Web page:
A rally in retail stocks has Wall Street hopeful the industry's worst days are behind it. One technical analyst says the charts support investors' optimism.
"The retail rally has room to run here, perhaps not every day as has been the case, but for the first time in years you are buying weakness not selling strength," Rich Ross, head of technical analysis at Evercore, told CNBC's "Trading Nation " on Wednesday.
The XRT retail ETF is up nearly 5 percent for the week, putting it on track for its best weekly performance since December. A 10 percent rise for the second quarter is its best since the fourth quarter of 2014.
The XRT ETF's performance over the past few months has established a solid technical picture, says Ross.
"A beautiful run, a nice base of support, right back into obvious resistance at the January highs, that's a convenient place for a pause at $49, but our work tells us that we break out there," Ross said of its recent performance. "Keep in mind, short interest high, positioning is low. That's a recipe for a breakout."
Kohl's is one retail name Ross sees getting a big boost on the back of his expected industry rally. A breakout in the stock would put its shares above $80, breaking through a triple top that stretched back to 2002, he says. Once it breaks through $80, Ross targets $95 to $100, implying as much as 31 percent upside from current levels.
Boris Schlossberg, managing director of FX strategy at BK Asset Management, is not sold on the retail rally. To him, nothing has really changed since the fears of a retail apocalypse in 2015 sent the XRT ETF to multiyear lows.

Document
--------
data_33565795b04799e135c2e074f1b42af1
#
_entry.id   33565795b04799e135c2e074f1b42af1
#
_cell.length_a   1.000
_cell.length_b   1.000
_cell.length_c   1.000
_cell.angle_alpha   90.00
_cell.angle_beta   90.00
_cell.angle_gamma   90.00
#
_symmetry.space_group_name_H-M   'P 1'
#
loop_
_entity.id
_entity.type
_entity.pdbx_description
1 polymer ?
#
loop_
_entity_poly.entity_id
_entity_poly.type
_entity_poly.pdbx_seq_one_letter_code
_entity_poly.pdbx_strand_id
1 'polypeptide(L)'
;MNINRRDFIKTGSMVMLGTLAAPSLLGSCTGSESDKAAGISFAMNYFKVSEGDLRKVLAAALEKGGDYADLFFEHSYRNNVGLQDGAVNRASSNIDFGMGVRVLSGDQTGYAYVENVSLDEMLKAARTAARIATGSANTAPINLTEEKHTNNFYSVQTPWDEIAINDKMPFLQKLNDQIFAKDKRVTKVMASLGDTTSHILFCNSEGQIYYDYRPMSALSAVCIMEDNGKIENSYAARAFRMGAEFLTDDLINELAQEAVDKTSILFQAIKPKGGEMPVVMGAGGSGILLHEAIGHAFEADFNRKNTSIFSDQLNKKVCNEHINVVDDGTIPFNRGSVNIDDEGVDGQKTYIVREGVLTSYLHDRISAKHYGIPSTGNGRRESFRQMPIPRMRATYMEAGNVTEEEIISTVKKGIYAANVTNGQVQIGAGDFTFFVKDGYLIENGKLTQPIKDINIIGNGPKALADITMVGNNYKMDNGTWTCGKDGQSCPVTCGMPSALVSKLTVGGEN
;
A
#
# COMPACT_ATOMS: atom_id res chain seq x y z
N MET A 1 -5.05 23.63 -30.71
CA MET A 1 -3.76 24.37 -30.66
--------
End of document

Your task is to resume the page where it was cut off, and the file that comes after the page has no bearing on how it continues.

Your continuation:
"This is a rally that is ultimately going to fade simply because retail itself is under a relentless assault and it's going to re-establish itself after a few more quarters," Schlossberg said on Wednesday's "Trading Nation." "The market now is buying what was a really oversold market, but now that we've reached all these levels, it's pretty much fully valued."
The headwinds that have faced retail in recent years should continue, says Schlossberg. Hurdles include internet competition, a millennial demographic not buying into the "shopping experience," and rising gas prices and interest rates eating into discretionary income.
The XRT ETF has surged 8 percent this year. It is still 5 percent from its March 2015 peak.